*Yes, I know: seeds germinate, and eggs incubate. But you get it, right?

I hadn’t yet read Marianne Williamson and had never contemplated what she says: the second you vocalize your prayer, the universe begins to answer it.

(How many of you knew that my hobby as a child was to write letters? Like, that’s what I would say in those first-day-of-school surveys: hobbies: reading books, writing letters.)

Every year on this commemoration of the life, the work, and the love of Reverend Dr. Martin Luther King Jr., I read from A Testament of Hope. In this generous gift my brother gave me a number of years ago, I always find evidence of the great love Dr. King worked to cultivate for this world, and I am always strengthened and inspired.

Last night, when I pulled the book off my shelf, I had in my heart the sadness of this countdown to the end of Barack Obama’s presidency. We have lived the last Sunday with Obama in office, and now we embark on this last Monday. Not surprisingly, the first reading I chose spoke directly to my sadness and my fear. As has always been the case, Dr. King’s wisdom proves relevant to my particular worries or confusion, and his guidance fortifies my will to work toward the life I want for myself and for my world. 

One of my biggest fears, since before this last election, is what we are recently calling the normalization of Trump’s ideals. In 2016, we were subjected to such overwhelming violence, bigotry, promises of my-way-or-the-highway-inspired authoritarianism, misogyny, xenophobia, misanthropy, lying and opacity, refusal to engage or communicate, mocking and punishing those who disagree, and so on. And so forth.

Since November, even those whose values align with mine, even leaders I respect, have (or have seemed to?) dialed back the fury in favor of a message of compassion and faith:

“Let’s give him a chance,” and, “It’s not reasonable to expect the worst,” and, “His success is our success,” have become refrains from White House offices to Brooklyn classrooms to Milwaukee kitchens.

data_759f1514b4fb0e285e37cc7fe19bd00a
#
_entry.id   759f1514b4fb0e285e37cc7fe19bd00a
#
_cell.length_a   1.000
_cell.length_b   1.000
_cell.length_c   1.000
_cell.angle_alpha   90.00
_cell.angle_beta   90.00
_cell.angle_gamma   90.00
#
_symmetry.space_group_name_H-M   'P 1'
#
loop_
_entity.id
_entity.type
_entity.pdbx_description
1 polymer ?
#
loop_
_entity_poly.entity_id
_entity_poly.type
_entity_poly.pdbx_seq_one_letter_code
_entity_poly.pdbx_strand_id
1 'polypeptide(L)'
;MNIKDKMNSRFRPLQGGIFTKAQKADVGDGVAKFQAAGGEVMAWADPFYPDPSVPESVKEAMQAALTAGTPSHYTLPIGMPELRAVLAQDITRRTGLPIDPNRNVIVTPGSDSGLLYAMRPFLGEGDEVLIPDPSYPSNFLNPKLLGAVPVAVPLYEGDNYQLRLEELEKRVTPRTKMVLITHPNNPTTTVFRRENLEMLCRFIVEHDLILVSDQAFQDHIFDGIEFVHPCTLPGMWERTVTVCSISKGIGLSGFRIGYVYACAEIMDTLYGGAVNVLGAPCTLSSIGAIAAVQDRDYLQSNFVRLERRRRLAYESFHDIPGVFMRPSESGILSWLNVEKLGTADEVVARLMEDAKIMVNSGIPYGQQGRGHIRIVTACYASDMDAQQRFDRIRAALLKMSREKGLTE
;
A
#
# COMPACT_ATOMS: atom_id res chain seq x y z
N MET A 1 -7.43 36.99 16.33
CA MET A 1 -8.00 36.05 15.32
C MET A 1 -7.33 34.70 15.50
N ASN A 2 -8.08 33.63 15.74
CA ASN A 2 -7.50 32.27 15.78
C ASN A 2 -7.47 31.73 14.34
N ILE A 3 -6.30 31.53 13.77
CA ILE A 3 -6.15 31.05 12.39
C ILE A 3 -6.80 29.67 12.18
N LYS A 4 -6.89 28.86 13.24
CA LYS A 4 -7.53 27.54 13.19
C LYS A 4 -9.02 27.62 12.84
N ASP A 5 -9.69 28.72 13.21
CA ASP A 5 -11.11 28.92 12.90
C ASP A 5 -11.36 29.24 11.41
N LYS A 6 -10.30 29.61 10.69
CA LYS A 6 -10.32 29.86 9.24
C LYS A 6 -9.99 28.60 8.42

I have felt more and more alienated in my own community. I have felt more and more unsure of my own anger, fear, and disgust. Am I exceptionally intolerant? Are my resistance and my bitterness evidence of my own closed-heartedness? Ought I try to find forgiveness in the interest of moving forward?

Leave it to Dr. King to provide me clarity. In an address to the YMCA and YWCA at UC Berkeley in 1957, Dr. King spoke about “the need to be ‘maladjusted.’” He said,

Modern psychology has a word that is probably used more than any other word. It is the word “maladjusted.” Now we all should seek to live a well-adjusted life…[b]ut there are some things within our social order to which I am proud to be maladjusted and to which I call upon you to be maladjusted. I never intend to adjust myself to segregation and discrimination. I never intend to adjust myself to mob rule. I never intend to adjust myself to the tragic effects of the methods of physical violence and to tragic militarism. I call upon you to be maladjusted to such things…

Today, Dr. King gave me new words and a new framework to understand my discomfort and my disgust as we prepare for a new administration. To speak of normalizing sounds somewhat benign, especially when the thing already is normal for many people. To speak, instead, of maladjustment, acknowledges the discomfort, the isolation, the confusion we might feel when we refuse to fall in line. When we normalize, we adjust to a new normal. When we don’t adjust, we find ourselves in discord with social norms. 

The final words of his address are a prayer. I have repeated it a number of times in the past twelve hours, and it helps me to feel my own maladjustment as a blessing.

God grant that we will be so maladjusted that we will be able to go out and change our world and our civilization. And then we will be able to move from the bleak and desolate midnight of man’s inhumanity to man to the bright and glittering daybreak of freedom and justice.